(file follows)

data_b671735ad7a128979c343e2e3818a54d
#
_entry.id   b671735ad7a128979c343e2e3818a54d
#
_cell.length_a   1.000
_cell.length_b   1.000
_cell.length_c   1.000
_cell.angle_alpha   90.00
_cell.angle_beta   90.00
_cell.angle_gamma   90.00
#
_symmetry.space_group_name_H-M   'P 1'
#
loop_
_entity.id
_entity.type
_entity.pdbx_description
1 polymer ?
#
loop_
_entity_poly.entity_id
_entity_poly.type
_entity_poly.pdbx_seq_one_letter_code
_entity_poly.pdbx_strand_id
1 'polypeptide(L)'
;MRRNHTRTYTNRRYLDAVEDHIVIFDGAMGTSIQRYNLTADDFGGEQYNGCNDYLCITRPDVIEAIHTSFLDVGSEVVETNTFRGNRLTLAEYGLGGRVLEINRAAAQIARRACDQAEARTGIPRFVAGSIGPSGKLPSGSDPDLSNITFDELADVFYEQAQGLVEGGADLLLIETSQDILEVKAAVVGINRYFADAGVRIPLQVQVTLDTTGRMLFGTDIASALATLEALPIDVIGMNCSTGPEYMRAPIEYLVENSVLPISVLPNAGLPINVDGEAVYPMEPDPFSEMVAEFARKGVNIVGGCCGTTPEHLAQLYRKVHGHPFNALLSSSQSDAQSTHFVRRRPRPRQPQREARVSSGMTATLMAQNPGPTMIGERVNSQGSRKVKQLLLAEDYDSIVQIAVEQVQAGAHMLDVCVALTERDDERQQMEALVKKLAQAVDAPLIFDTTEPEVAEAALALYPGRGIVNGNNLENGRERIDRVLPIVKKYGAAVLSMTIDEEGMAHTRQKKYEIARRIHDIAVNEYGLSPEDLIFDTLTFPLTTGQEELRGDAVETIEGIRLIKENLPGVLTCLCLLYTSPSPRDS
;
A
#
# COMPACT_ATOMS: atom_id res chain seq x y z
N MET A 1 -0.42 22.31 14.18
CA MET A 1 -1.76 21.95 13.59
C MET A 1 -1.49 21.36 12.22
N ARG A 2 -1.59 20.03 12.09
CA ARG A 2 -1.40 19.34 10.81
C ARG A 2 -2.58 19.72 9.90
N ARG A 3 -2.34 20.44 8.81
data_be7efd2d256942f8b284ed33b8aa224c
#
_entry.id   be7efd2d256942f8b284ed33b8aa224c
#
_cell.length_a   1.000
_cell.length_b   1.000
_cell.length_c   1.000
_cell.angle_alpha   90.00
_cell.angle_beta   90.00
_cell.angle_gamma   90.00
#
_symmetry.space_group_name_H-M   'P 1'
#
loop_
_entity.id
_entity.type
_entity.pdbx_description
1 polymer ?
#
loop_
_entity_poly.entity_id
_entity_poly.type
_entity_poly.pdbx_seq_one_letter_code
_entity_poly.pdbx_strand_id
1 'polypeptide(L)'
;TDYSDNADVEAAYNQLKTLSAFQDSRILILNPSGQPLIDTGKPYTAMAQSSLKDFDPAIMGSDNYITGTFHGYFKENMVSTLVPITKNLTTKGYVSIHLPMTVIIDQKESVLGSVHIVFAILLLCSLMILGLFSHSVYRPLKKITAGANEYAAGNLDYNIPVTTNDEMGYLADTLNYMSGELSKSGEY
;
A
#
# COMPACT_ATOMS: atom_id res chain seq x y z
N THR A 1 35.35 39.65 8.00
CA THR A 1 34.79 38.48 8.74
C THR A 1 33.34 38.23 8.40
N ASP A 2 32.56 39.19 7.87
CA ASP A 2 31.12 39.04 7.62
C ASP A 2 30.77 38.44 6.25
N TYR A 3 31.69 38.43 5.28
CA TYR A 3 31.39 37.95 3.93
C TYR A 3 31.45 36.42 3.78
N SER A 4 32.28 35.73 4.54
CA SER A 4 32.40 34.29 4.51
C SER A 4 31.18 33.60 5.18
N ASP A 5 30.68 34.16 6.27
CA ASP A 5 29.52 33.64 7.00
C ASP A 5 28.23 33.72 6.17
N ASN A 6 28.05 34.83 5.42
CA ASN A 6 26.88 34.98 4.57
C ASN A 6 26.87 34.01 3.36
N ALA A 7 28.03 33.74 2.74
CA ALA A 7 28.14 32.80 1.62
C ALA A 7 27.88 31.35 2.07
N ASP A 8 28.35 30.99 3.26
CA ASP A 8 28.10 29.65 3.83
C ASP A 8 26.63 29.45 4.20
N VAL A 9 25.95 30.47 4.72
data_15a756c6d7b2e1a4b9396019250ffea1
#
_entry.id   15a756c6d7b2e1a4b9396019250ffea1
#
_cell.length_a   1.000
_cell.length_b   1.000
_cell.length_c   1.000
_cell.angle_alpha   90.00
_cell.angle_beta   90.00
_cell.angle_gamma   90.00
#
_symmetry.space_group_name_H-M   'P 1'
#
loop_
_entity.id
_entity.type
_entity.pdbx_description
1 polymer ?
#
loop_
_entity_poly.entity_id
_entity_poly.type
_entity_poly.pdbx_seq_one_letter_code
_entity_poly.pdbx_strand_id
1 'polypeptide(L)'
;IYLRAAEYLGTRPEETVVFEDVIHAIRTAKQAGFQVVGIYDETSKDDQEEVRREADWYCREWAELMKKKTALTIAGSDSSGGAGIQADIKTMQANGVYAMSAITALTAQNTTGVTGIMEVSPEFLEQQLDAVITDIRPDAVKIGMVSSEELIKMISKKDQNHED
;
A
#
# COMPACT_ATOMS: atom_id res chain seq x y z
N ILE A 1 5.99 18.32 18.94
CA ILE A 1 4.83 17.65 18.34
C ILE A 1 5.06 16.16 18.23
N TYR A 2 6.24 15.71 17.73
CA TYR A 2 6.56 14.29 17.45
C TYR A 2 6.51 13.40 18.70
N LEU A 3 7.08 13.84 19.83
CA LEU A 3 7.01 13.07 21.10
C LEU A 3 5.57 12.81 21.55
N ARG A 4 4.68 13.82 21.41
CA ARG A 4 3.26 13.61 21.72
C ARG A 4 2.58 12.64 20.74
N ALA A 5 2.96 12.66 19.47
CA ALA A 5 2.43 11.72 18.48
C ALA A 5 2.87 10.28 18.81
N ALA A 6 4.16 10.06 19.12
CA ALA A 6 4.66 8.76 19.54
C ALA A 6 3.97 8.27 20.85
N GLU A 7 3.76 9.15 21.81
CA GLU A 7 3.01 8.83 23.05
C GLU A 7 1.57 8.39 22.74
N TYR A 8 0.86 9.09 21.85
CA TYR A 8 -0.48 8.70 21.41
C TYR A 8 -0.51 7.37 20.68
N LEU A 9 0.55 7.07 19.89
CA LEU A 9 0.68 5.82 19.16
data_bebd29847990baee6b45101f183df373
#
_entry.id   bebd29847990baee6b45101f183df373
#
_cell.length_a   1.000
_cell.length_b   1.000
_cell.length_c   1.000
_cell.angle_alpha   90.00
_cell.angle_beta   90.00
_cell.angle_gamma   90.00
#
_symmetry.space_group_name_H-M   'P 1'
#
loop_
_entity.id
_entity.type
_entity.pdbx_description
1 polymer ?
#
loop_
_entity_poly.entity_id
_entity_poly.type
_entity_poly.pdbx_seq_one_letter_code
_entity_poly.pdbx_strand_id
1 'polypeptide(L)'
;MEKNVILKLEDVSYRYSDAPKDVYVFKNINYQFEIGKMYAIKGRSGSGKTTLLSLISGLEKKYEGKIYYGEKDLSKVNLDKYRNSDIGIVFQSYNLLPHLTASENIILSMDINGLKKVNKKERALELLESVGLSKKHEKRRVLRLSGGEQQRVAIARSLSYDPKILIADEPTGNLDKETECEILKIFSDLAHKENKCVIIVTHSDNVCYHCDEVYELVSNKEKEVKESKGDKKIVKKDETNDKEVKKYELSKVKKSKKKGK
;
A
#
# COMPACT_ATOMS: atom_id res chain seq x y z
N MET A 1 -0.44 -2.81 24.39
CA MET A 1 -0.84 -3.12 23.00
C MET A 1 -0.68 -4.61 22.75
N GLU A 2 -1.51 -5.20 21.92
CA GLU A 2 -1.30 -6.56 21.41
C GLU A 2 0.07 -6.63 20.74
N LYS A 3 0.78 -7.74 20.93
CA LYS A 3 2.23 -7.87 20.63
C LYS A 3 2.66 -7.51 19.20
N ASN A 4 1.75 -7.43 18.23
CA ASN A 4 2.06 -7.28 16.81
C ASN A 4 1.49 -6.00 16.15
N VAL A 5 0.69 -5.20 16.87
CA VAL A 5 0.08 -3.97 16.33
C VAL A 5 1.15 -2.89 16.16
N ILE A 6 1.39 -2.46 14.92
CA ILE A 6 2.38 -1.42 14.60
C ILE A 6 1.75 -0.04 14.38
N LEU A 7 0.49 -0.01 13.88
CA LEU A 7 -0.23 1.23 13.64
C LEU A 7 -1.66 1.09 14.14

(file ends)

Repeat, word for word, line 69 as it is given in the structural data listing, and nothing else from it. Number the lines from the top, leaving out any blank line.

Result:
CA THR A 1 34.79 38.48 8.74